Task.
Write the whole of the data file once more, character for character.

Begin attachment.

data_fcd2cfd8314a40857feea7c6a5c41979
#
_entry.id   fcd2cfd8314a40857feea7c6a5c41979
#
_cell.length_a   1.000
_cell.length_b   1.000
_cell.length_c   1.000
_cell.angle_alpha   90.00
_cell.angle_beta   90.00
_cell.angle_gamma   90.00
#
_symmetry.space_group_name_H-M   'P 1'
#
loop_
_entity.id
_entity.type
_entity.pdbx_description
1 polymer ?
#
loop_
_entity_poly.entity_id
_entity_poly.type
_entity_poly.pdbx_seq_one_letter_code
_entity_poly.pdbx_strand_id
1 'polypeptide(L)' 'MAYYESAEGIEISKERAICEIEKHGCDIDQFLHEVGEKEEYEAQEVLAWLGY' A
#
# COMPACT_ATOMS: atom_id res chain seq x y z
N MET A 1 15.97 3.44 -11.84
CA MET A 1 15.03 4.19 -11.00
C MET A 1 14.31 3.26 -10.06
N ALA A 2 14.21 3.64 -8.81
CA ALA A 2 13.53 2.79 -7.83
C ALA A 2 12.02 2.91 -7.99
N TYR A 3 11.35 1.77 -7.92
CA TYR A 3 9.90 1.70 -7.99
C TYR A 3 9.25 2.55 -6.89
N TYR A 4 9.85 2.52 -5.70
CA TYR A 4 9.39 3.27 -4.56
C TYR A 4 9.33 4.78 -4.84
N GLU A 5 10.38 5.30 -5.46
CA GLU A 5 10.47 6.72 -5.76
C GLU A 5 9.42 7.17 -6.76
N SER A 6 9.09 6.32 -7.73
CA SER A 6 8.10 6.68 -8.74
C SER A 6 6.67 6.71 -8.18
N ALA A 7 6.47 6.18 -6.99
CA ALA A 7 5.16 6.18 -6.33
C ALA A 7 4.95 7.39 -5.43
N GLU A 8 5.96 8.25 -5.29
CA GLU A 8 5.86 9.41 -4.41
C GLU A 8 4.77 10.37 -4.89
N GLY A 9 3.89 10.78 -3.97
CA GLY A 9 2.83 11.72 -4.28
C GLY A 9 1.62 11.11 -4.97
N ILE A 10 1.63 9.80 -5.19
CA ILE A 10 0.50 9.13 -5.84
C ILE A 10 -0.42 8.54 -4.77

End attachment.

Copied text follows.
data_fcd2cfd8314a40857feea7c6a5c41979
#
_entry.id   fcd2cfd8314a40857feea7c6a5c41979
#
_cell.length_a   1.000
_cell.length_b   1.000
_cell.length_c   1.000
_cell.angle_alpha   90.00
_cell.angle_beta   90.00
_cell.angle_gamma   90.00
#
_symmetry.space_group_name_H-M   'P 1'
#
loop_
_entity.id
_entity.type
_entity.pdbx_description
1 polymer ?
#
loop_
_entity_poly.entity_id
_entity_poly.type
_entity_poly.pdbx_seq_one_letter_code
_entity_poly.pdbx_strand_id
1 'polypeptide(L)' 'MAYYESAEGIEISKERAICEIEKHGCDIDQFLHEVGEKEEYEAQEVLAWLGY' A
#
# COMPACT_ATOMS: atom_id res chain seq x y z
N MET A 1 15.97 3.44 -11.84
CA MET A 1 15.03 4.19 -11.00
C MET A 1 14.31 3.26 -10.06
N ALA A 2 14.21 3.64 -8.81
CA ALA A 2 13.53 2.79 -7.83
C ALA A 2 12.02 2.91 -7.99
N TYR A 3 11.35 1.77 -7.92
CA TYR A 3 9.90 1.70 -7.99
C TYR A 3 9.25 2.55 -6.89
N TYR A 4 9.85 2.52 -5.70
CA TYR A 4 9.39 3.27 -4.56
C TYR A 4 9.33 4.78 -4.84
N GLU A 5 10.38 5.30 -5.46
CA GLU A 5 10.47 6.72 -5.76
C GLU A 5 9.42 7.17 -6.76
N SER A 6 9.09 6.32 -7.73
CA SER A 6 8.10 6.68 -8.74
C SER A 6 6.67 6.71 -8.18
N ALA A 7 6.47 6.18 -6.99
CA ALA A 7 5.16 6.18 -6.33
C ALA A 7 4.95 7.39 -5.43
N GLU A 8 5.96 8.25 -5.29
CA GLU A 8 5.86 9.41 -4.41
C GLU A 8 4.77 10.37 -4.89
N GLY A 9 3.89 10.78 -3.97
CA GLY A 9 2.83 11.72 -4.28
C GLY A 9 1.62 11.11 -4.97
N ILE A 10 1.63 9.80 -5.19
CA ILE A 10 0.50 9.13 -5.84
C ILE A 10 -0.42 8.54 -4.77